sleep disturbance in cancer patients

dana-farber assumes no liability for inaccuracies that may result from using this third-party tool, which is for website translation and not clinical interactions. you may request a live medical interpreter for a discussion about your care. sullivan, who is the clinical program manager for patient education at dana-farber, answered questions live and discuss how patients can prevent sleep problems. insomnia is very common in cancer patients and survivors, but it can have serious medical effects on your health if it is not treated, so it is important to speak with a doctor if you are experiencing sleep problems. a: it’s not the disease that directly affects insomnia, rather, it is consequences of the disease that can cause sleep problems. if insomnia is not treated, it can add to existing symptoms such as pain, fatigue and anxiety. a: first, make sure your oncologist or care team is aware of your sleep problems.

if these strategies are not working for you, please speak with your cancer team or call the adult survivorship program at dana-farber (617-632-4523) to learn more about professional treatment from insomnia. many of the supplements that are advertised for insomnia could interfere with your cancer treatment. a: if your provider recommends any medications for insomnia, they should only be taken for a short period of time. they do not eliminate the cause of the insomnia, so it is important to work with your health care team to identify what behaviors can be modified to eliminate the root of the problem. a: patients may want to consider bringing items from home to make the stay more comfortable, such as a pillow, blanket or a favorite pair of socks. you can also consider bringing ear plugs or wearing a sleep mask. you can also try leaving the door open to the bedroom, or plugging in a night light. you may also want to speak with them about any stresses, anxieties or fears that may be causing sleep problems.

not all patients talk to their provider about the problem and many providers do not ask. for these reasons, and to improve quality of life, patients should seek and be offered treatment for insomnia. if the insomnia persists, patients may be treated with both pharmacologic and psychologic therapy. herbal products and nutritional supplements are not required to undergo the same rigorous testing as prescription medications in order to meet government standards. stimulus control therapy consists of reassociating bedtime and the bed/bedroom with sleep and establishing a regular sleep-wake cycle.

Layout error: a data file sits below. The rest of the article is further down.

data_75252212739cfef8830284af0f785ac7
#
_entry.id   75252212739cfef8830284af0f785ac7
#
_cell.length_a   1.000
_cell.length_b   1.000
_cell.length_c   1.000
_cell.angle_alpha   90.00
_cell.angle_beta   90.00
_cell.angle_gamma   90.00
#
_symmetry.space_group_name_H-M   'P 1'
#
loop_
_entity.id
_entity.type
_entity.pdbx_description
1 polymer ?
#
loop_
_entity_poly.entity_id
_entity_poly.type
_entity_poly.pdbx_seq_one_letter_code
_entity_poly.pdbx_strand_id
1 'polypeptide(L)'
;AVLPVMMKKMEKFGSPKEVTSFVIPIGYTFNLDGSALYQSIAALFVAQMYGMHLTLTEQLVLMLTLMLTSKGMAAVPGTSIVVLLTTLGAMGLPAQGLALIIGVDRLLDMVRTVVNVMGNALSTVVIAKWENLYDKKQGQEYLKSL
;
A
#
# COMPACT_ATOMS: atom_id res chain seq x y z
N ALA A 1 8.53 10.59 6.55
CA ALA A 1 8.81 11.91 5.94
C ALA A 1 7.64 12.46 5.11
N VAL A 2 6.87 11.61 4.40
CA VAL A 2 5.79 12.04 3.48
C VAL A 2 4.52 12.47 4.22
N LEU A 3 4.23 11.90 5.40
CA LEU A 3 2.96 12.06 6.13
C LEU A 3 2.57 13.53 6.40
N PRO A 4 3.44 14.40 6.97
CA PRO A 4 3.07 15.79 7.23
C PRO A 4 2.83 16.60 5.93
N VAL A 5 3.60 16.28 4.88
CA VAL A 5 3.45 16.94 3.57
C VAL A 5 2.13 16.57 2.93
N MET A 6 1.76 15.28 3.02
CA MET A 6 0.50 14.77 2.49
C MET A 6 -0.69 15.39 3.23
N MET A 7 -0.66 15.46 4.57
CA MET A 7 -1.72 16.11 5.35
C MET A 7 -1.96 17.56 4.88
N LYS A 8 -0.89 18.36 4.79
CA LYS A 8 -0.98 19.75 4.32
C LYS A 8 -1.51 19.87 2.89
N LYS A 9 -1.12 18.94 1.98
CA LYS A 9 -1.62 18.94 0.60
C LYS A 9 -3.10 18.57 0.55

use the bed for sleep and sexual activities only. these beliefs can include unrealistic sleep requirements, the role of sleep disturbance in daytime impairment, and the usual pattern of insomnia. insomnia is a common issue in patients with cancer and cancer survivors. nonpharmacologic group treatment of insomnia: a preliminary study with cancer survivors. randomized trial of a cognitive-behavioral intervention for insomnia in breast cancer survivors. insomnia in the context of cancer: a review of a neglected problem.

sleep problems such as being unable to fall asleep and/or stay asleep, also called insomnia, are common among people being treated for cancer. insomnia is very common in cancer patients and survivors, but it can have serious medical effects on your health if it is not treated, so it is important to sleep problems (insomnia) in the cancer patient insomnia may be viewed as a normal reaction to the cancer diagnosis and treatment. insomnia, .

sleep disturbances in general are reported among 30% to 75% of newly diagnosed or recently treated cancer patients, a rate that is about two times as high as that in the general population. insomnia symptoms in cancer have varied from one study to the other, with rates ranging from 30% to 50%. as many as half of patients with cancer have problems sleeping. the sleep disorders most likely to affect patients with cancer are insomnia and an abnormal sleep-wake cycle. there are many reasons a cancer patient may have trouble sleeping, including: physical changes caused by the cancer or surgery. insomnia can make other cancer-related conditions and symptoms worse, such as pain, fatigue, depression or anxiety. it can also cause or worsen other conditions financial distress is a well-known side effect in cancer patients. in our study, a total of 24.3% of the respondents stated that they were financially affected insomnia is when you have difficulty falling asleep or staying asleep at night. insomnia can be a side effect of treatment. it can also be caused by the, .

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